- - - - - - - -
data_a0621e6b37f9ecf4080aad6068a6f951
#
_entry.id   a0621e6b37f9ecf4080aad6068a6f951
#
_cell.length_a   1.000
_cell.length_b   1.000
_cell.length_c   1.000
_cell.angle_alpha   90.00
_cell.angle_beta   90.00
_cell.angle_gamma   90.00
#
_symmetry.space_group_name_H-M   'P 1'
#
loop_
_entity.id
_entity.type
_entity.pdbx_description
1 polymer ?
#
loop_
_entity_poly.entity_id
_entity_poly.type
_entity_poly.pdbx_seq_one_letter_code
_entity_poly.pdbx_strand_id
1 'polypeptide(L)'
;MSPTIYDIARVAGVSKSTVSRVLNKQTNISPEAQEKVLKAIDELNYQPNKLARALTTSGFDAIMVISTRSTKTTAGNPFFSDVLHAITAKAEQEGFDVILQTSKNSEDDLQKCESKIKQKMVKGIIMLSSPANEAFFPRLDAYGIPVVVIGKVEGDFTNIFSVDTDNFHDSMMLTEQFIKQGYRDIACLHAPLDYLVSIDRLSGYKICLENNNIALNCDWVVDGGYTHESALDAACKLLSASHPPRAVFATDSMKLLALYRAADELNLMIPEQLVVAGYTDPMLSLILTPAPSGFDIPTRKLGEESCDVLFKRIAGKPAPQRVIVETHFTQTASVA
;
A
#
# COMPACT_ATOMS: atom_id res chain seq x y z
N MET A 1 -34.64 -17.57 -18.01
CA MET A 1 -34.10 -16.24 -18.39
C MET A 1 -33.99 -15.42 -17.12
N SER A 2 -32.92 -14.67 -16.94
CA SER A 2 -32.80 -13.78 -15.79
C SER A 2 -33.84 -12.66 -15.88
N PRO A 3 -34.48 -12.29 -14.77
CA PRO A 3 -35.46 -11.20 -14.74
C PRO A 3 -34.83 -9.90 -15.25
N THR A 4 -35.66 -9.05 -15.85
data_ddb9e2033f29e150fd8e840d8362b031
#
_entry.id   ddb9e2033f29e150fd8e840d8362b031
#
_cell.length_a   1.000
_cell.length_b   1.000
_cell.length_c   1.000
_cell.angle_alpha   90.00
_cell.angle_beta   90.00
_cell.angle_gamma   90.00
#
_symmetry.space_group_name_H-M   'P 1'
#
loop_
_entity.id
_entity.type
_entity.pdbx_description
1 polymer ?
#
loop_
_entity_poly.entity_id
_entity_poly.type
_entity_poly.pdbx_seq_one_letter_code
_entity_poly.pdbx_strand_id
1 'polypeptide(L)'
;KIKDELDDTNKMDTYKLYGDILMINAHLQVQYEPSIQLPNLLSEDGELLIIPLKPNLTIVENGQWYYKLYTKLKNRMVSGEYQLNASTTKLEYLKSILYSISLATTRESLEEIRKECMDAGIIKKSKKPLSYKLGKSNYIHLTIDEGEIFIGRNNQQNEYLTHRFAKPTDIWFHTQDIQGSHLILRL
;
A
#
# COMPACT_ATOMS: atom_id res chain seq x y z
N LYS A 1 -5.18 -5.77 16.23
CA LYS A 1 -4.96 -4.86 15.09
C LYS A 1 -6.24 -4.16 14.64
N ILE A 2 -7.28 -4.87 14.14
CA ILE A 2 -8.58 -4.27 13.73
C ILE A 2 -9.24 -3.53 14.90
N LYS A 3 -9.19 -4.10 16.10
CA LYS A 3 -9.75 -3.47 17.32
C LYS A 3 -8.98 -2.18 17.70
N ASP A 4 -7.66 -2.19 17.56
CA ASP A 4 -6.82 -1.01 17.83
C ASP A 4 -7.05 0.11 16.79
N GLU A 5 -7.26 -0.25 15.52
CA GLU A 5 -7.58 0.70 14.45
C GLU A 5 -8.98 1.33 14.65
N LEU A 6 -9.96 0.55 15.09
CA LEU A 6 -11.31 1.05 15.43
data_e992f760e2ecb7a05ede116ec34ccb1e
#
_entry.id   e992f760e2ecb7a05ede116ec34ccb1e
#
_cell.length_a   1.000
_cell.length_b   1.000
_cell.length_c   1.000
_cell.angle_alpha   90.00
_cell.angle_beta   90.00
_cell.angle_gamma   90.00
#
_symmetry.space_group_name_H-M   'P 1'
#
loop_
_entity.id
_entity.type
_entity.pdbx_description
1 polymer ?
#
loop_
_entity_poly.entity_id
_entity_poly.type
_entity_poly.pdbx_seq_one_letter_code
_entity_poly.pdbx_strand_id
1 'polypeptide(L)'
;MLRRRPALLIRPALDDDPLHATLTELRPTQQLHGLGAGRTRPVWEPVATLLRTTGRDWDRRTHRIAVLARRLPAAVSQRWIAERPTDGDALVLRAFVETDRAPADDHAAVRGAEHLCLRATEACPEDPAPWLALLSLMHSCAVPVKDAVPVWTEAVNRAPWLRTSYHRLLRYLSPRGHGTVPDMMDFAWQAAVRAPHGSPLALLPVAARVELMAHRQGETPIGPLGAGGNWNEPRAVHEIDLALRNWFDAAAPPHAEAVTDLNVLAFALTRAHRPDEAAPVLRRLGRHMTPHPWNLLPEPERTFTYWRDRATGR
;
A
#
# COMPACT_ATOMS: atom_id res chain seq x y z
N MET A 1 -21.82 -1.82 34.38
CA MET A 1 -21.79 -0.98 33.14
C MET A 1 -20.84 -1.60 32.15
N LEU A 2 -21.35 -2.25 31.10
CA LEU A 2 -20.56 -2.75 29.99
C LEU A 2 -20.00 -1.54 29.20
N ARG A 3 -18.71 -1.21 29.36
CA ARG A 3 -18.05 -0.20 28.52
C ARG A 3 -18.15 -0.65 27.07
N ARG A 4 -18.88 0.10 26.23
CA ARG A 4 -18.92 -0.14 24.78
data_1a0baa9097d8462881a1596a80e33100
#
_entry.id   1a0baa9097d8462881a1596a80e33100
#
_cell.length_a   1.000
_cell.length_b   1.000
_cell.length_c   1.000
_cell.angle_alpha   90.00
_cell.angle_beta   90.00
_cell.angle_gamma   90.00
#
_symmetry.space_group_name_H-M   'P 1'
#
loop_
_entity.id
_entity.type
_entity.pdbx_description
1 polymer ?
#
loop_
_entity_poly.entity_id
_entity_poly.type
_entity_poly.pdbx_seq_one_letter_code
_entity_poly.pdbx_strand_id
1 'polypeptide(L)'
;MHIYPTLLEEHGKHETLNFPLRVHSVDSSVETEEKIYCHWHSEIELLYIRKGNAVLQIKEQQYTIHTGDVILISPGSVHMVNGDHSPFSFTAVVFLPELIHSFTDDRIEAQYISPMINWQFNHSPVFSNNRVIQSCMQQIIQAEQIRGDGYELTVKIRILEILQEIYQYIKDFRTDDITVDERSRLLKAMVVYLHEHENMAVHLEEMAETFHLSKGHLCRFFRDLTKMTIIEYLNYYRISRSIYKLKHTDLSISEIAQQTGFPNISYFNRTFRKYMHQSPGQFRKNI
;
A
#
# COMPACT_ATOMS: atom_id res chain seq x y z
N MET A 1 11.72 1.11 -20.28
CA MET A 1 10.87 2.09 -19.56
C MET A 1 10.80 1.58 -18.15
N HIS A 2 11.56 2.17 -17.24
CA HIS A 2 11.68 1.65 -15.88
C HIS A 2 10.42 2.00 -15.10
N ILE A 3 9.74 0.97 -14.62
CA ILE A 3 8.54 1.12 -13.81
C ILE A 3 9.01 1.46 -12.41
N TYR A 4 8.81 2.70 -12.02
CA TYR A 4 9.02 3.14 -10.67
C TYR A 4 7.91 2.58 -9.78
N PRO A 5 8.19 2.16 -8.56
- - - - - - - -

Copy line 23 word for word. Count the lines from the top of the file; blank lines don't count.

_entity_poly.pdbx_seq_one_letter_code